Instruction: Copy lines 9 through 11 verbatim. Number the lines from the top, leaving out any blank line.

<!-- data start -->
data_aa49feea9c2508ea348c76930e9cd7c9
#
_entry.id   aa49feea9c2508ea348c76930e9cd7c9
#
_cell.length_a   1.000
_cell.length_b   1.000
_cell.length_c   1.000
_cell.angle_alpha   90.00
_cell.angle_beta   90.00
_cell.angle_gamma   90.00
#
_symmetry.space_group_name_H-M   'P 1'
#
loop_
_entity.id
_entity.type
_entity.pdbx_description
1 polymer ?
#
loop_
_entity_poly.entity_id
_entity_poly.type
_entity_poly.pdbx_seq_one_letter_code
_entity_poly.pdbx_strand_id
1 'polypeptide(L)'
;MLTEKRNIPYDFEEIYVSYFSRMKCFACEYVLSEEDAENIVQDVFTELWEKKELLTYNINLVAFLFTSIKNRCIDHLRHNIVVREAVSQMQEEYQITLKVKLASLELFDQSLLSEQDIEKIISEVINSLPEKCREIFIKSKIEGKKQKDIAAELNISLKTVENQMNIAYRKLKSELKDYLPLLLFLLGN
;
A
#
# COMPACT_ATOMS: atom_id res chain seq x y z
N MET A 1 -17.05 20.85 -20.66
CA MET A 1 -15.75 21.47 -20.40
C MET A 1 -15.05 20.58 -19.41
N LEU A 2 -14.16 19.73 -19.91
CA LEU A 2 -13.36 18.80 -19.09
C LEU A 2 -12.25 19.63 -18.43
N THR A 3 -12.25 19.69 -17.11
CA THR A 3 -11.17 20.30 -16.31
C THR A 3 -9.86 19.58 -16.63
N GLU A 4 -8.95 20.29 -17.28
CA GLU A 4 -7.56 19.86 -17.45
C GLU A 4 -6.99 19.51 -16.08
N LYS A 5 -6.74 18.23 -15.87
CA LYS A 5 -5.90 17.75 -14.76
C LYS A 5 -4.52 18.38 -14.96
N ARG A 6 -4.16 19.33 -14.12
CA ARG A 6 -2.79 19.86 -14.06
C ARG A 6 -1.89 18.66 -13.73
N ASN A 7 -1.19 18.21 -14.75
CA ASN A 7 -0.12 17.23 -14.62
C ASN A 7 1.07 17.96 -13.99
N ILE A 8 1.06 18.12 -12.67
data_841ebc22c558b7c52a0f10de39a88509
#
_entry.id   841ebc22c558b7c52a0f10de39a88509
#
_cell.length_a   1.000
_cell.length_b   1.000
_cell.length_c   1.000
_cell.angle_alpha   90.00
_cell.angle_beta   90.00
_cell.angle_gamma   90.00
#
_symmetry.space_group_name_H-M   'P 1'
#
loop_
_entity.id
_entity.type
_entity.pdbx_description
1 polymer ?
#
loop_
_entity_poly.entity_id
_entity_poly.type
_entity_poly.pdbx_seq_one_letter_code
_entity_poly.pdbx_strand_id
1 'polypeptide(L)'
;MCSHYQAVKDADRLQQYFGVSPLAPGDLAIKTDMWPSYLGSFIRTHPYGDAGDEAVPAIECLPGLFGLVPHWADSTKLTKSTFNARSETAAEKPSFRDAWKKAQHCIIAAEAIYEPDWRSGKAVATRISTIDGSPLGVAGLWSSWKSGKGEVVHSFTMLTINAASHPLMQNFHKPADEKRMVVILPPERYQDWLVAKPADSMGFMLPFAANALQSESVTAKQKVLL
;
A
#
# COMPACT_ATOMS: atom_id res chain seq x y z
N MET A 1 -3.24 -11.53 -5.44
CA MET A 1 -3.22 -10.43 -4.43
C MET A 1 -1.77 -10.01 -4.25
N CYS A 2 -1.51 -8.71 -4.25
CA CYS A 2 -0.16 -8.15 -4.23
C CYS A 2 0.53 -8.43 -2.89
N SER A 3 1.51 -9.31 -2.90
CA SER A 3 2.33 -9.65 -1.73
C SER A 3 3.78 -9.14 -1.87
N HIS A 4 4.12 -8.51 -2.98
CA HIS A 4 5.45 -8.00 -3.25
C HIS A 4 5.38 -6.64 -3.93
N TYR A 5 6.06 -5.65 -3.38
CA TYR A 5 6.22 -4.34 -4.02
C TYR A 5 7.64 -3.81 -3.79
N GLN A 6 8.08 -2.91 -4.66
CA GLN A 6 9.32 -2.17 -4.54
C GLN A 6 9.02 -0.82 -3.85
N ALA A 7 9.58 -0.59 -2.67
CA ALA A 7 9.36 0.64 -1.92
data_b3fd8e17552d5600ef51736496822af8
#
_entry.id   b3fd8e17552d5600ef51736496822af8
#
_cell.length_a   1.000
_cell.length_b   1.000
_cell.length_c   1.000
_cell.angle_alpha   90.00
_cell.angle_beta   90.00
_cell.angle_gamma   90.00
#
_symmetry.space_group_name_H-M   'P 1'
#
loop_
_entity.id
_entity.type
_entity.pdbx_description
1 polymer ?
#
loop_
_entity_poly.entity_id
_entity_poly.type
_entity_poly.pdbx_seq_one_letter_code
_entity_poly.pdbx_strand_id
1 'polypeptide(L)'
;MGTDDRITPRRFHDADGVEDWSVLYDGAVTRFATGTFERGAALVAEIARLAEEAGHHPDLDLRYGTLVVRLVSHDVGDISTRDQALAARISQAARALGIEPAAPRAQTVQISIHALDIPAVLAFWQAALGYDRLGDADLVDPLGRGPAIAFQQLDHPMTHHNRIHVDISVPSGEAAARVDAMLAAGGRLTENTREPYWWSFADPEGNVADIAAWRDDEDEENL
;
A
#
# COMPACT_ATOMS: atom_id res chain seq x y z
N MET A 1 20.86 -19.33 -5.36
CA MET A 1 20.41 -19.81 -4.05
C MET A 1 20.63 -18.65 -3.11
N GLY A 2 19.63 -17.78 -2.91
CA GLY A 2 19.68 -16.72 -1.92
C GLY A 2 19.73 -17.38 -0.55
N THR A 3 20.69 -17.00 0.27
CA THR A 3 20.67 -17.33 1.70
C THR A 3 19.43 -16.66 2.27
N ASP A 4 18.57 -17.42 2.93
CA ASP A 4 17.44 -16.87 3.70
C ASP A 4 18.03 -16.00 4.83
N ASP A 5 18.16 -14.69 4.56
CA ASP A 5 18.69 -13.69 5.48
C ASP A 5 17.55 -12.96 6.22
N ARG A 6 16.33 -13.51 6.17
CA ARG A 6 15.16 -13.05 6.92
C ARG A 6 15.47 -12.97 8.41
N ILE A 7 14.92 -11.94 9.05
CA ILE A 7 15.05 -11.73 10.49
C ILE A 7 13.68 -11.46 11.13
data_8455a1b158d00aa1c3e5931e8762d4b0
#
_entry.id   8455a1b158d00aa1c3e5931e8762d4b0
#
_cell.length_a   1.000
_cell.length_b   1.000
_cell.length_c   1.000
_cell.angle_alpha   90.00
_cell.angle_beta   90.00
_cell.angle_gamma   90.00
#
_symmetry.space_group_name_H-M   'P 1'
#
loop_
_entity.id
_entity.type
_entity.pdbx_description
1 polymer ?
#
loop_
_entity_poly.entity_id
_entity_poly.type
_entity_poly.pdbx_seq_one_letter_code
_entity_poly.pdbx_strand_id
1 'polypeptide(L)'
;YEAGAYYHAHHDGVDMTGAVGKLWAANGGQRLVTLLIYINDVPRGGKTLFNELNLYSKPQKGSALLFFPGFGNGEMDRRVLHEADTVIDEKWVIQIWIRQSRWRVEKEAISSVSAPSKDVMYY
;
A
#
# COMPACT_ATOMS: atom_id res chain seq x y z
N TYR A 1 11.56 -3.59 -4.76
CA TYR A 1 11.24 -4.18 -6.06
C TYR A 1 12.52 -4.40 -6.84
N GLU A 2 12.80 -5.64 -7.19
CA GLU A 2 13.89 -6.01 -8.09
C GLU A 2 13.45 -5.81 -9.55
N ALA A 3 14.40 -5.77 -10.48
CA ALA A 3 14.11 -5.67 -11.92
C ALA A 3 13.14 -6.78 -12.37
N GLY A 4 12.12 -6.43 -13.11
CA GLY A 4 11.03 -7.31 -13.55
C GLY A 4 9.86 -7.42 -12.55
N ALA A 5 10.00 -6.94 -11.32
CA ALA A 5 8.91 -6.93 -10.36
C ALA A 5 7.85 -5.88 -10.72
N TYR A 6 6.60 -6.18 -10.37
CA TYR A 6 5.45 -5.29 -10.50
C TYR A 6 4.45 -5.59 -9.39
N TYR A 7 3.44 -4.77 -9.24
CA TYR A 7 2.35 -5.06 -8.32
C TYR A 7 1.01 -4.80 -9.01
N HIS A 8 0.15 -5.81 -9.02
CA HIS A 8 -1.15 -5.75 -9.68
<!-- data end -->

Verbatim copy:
_cell.angle_beta   90.00
_cell.angle_gamma   90.00
#